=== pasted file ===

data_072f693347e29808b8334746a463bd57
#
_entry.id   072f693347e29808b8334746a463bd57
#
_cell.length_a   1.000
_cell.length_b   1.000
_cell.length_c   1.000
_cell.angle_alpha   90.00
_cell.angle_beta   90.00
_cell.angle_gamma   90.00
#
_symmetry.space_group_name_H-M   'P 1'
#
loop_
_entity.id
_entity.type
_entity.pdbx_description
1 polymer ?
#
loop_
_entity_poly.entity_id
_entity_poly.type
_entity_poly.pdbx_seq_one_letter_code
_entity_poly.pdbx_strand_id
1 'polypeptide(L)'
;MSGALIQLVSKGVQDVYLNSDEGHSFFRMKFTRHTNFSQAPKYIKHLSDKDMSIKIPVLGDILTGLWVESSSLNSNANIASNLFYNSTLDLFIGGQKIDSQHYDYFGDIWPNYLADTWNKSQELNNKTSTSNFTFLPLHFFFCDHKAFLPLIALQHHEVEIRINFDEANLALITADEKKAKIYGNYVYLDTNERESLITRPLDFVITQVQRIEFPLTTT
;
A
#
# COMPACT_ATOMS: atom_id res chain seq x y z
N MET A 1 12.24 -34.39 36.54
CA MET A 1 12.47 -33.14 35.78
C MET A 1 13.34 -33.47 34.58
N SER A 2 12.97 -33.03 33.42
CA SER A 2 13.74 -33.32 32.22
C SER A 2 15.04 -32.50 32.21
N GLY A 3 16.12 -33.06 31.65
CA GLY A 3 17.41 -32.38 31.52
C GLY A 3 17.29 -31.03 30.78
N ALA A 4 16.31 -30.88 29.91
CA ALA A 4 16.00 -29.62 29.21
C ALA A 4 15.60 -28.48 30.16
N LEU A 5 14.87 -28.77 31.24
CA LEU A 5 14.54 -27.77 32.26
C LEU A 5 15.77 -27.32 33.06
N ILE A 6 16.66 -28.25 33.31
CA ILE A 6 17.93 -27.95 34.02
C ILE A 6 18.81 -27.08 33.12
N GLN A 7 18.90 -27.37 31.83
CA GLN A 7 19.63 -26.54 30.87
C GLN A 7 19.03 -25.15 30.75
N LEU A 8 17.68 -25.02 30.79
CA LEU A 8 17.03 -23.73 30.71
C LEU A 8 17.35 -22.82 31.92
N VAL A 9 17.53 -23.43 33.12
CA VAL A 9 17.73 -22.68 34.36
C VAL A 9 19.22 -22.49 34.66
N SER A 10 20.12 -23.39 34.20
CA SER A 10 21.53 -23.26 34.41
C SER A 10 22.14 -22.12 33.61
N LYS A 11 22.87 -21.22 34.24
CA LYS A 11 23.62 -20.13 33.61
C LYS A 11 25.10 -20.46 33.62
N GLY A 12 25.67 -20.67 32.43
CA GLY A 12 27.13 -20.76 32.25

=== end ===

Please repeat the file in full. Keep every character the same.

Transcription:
data_072f693347e29808b8334746a463bd57
#
_entry.id   072f693347e29808b8334746a463bd57
#
_cell.length_a   1.000
_cell.length_b   1.000
_cell.length_c   1.000
_cell.angle_alpha   90.00
_cell.angle_beta   90.00
_cell.angle_gamma   90.00
#
_symmetry.space_group_name_H-M   'P 1'
#
loop_
_entity.id
_entity.type
_entity.pdbx_description
1 polymer ?
#
loop_
_entity_poly.entity_id
_entity_poly.type
_entity_poly.pdbx_seq_one_letter_code
_entity_poly.pdbx_strand_id
1 'polypeptide(L)'
;MSGALIQLVSKGVQDVYLNSDEGHSFFRMKFTRHTNFSQAPKYIKHLSDKDMSIKIPVLGDILTGLWVESSSLNSNANIASNLFYNSTLDLFIGGQKIDSQHYDYFGDIWPNYLADTWNKSQELNNKTSTSNFTFLPLHFFFCDHKAFLPLIALQHHEVEIRINFDEANLALITADEKKAKIYGNYVYLDTNERESLITRPLDFVITQVQRIEFPLTTT
;
A
#
# COMPACT_ATOMS: atom_id res chain seq x y z
N MET A 1 12.24 -34.39 36.54
CA MET A 1 12.47 -33.14 35.78
C MET A 1 13.34 -33.47 34.58
N SER A 2 12.97 -33.03 33.42
CA SER A 2 13.74 -33.32 32.22
C SER A 2 15.04 -32.50 32.21
N GLY A 3 16.12 -33.06 31.65
CA GLY A 3 17.41 -32.38 31.52
C GLY A 3 17.29 -31.03 30.78
N ALA A 4 16.31 -30.88 29.91
CA ALA A 4 16.00 -29.62 29.21
C ALA A 4 15.60 -28.48 30.16
N LEU A 5 14.87 -28.77 31.24
CA LEU A 5 14.54 -27.77 32.26
C LEU A 5 15.77 -27.32 33.06
N ILE A 6 16.66 -28.25 33.31
CA ILE A 6 17.93 -27.95 34.02
C ILE A 6 18.81 -27.08 33.12
N GLN A 7 18.90 -27.37 31.83
CA GLN A 7 19.63 -26.54 30.87
C GLN A 7 19.03 -25.15 30.75
N LEU A 8 17.68 -25.02 30.79
CA LEU A 8 17.03 -23.73 30.71
C LEU A 8 17.35 -22.82 31.92
N VAL A 9 17.53 -23.43 33.12
CA VAL A 9 17.73 -22.68 34.36
C VAL A 9 19.22 -22.49 34.66
N SER A 10 20.12 -23.39 34.20
CA SER A 10 21.53 -23.26 34.41
C SER A 10 22.14 -22.12 33.61
N LYS A 11 22.87 -21.22 34.24
CA LYS A 11 23.62 -20.13 33.61
C LYS A 11 25.10 -20.46 33.62
N GLY A 12 25.67 -20.67 32.43
CA GLY A 12 27.13 -20.76 32.25